From Publishers Weekly
A dispute over Shakespeare resulted in a deadly riot on May 10, 1849, at New York City's Astor Place Theatre, where armed militiamen clashed with theatergoers, gangsters and bystanders. In the melee, some 50 soldiers and 50 civilians were wounded and more than 20 civilians killed. Cliff, a former theater and film critic for the London Times,
sees the riot as symbolic of a young America trying to find its cultural voice and resentful of what some saw as British cultural imperialism. The fatal dispute was between two Shakespearean actors, the intellectual Englishman William Charles Macready and American working-class hero Edwin Forrest and began when Forrest hissed at Macready's performance of Hamlet
in Edinburgh. This book ranges widely, from the 1809 riots at a Macbeth
performance at London's Covent Garden to Shakespeare's popularity on the American frontier, where his plays helped pioneers wrestle with fundamental questions about human nature, and America's old and new money classes as immigrants flooded into the country. Nicely illustrated with contemporary photos and cartoons, Cliff's informative, engrossing if somewhat scattered debut recreates a time when the Bard inflamed passions in lower classes and gentry alike, and when America's theaters "were a crossroads of a whole society." (Apr. 17)
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During the evening of May 10, 1849, a massive riot broke out in Astor Place in New York City, involving at least 20,000rioters, causing scores of fatalities, and leading to the use of the military in quelling the violence. But this was no typical street quarrel between ethnic gangs, and it certainly wasn't a case of have-nots driven to rage by their poverty. Rather, the rival gangs were fighting on behalf of two unlikely antagonists, both of them prominent Shakespearean actors. William Macready was an aristocratic, foppish actor acclaimed by elites in New York and London; Edwin Forrest was the darling of working-class theater fans. Cliff, the former film and theater critic for The Times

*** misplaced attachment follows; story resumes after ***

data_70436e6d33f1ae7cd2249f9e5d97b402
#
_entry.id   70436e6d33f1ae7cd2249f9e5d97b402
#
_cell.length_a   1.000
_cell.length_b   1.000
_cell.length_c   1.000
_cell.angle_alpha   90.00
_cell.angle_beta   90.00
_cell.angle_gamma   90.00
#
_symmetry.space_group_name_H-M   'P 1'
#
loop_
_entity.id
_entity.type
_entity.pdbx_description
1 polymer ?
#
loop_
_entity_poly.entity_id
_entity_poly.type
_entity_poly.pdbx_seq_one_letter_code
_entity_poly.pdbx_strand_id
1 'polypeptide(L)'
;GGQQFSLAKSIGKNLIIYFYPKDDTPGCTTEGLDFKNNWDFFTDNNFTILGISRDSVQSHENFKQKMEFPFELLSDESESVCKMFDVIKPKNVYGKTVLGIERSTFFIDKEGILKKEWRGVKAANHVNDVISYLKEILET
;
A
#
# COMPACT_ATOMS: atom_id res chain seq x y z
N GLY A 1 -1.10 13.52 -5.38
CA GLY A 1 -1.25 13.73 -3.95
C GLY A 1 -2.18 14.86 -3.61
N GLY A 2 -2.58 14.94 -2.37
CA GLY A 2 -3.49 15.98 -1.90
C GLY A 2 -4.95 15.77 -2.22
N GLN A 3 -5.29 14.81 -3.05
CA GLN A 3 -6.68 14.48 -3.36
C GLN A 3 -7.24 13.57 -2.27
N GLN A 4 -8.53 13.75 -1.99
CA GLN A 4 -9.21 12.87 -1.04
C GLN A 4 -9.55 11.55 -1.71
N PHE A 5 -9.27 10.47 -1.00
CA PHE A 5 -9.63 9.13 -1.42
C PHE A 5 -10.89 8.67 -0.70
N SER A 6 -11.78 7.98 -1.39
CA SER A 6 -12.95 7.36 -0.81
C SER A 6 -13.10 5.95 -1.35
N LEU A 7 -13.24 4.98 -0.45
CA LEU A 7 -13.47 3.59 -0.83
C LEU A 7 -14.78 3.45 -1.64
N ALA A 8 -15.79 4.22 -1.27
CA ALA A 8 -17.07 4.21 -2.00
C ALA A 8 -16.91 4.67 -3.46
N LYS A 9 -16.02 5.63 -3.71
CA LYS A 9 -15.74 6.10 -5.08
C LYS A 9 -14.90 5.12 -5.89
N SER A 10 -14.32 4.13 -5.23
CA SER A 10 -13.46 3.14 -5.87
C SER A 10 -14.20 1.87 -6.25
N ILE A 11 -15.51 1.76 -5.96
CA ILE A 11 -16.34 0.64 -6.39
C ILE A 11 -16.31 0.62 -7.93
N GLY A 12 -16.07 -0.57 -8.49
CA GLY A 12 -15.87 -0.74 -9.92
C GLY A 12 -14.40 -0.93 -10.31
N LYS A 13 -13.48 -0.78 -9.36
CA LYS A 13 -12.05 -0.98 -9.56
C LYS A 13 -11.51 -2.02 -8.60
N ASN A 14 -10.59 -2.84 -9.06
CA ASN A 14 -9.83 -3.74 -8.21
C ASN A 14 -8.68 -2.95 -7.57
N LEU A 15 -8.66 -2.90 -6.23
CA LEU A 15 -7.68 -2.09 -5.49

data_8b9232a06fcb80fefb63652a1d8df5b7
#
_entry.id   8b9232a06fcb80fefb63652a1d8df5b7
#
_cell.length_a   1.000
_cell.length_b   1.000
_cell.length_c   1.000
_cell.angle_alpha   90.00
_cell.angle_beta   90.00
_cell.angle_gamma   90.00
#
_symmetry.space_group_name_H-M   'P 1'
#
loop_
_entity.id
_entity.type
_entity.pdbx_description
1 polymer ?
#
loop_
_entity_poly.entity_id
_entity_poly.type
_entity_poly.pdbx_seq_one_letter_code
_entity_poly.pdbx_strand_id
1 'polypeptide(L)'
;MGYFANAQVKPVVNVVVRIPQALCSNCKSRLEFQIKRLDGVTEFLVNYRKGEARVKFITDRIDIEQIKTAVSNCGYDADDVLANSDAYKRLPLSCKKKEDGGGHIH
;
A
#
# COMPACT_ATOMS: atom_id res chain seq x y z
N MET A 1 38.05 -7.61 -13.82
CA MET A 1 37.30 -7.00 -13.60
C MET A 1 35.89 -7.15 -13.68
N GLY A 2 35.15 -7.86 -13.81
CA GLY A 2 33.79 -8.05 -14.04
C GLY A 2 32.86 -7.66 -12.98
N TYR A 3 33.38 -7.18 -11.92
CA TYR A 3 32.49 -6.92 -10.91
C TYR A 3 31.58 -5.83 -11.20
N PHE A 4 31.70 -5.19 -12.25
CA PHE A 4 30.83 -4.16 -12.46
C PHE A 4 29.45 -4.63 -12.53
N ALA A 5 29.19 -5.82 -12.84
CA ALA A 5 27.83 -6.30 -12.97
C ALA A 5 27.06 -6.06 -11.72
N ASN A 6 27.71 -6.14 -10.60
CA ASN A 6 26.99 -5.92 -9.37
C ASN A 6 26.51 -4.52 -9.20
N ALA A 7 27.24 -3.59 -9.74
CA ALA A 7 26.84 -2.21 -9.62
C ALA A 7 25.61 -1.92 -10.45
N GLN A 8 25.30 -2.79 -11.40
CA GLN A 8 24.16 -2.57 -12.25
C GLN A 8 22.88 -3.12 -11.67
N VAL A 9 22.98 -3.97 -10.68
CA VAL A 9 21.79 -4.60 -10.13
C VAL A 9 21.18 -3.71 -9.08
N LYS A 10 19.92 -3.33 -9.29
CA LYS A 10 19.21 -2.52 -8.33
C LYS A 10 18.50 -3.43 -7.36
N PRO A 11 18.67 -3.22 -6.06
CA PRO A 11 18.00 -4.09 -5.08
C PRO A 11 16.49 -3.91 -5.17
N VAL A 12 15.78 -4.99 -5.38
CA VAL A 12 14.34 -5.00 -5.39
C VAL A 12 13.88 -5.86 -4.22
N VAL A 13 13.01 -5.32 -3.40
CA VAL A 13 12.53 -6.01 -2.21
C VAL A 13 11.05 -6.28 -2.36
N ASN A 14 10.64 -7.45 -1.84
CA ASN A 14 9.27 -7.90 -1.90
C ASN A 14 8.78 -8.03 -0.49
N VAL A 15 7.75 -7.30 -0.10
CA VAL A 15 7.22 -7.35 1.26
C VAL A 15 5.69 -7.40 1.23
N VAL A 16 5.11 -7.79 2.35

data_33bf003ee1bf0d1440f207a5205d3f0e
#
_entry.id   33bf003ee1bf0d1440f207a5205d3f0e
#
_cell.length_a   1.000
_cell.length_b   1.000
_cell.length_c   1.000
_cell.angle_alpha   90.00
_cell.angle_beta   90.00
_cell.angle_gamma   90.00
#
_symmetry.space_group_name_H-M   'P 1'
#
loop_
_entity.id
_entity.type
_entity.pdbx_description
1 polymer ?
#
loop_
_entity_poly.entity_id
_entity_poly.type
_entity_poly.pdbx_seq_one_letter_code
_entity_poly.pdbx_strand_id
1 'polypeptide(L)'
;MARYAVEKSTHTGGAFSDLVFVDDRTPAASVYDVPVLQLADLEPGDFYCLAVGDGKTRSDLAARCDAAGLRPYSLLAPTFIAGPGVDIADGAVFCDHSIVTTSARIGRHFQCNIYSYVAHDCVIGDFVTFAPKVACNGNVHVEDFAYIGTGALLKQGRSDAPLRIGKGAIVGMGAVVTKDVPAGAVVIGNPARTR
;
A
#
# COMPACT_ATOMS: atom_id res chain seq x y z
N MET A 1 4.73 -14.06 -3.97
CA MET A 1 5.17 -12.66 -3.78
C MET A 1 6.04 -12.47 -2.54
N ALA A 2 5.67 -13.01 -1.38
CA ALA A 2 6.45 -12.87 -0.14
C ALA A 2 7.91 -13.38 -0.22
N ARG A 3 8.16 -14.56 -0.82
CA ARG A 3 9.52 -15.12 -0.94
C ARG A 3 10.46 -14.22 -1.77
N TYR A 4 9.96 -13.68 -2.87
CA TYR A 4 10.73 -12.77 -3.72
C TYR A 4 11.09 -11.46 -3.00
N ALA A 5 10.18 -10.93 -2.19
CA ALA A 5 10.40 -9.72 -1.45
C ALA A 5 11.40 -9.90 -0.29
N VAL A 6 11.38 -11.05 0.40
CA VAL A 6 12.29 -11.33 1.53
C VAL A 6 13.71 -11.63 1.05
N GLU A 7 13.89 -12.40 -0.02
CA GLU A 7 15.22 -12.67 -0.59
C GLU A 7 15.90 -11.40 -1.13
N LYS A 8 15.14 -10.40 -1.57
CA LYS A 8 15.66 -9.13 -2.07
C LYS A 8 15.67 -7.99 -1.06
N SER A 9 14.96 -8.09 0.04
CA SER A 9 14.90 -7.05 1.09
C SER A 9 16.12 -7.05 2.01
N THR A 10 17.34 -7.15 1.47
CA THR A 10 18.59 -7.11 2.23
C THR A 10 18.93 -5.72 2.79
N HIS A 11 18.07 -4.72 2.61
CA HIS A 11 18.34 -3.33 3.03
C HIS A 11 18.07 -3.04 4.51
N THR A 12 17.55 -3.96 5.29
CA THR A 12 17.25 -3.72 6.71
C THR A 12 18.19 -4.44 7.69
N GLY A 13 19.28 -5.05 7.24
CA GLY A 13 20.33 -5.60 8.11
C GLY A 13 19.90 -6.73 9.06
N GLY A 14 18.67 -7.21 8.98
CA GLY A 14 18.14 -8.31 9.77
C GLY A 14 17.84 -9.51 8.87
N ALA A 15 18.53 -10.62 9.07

of London, tells their story and the story of their followers with considerable verve and a consistent sense of irony. He supplies a wonderful portrait of mid-nineteenth-century New York as an emerging metropolis, and the tale set there is an enjoyable but unsettling mixture of farce and tragedy. Both general readers and those with a special interest in the period will find much to enjoy here. Jay FreemanCopyright © American Library Association. All rights reserved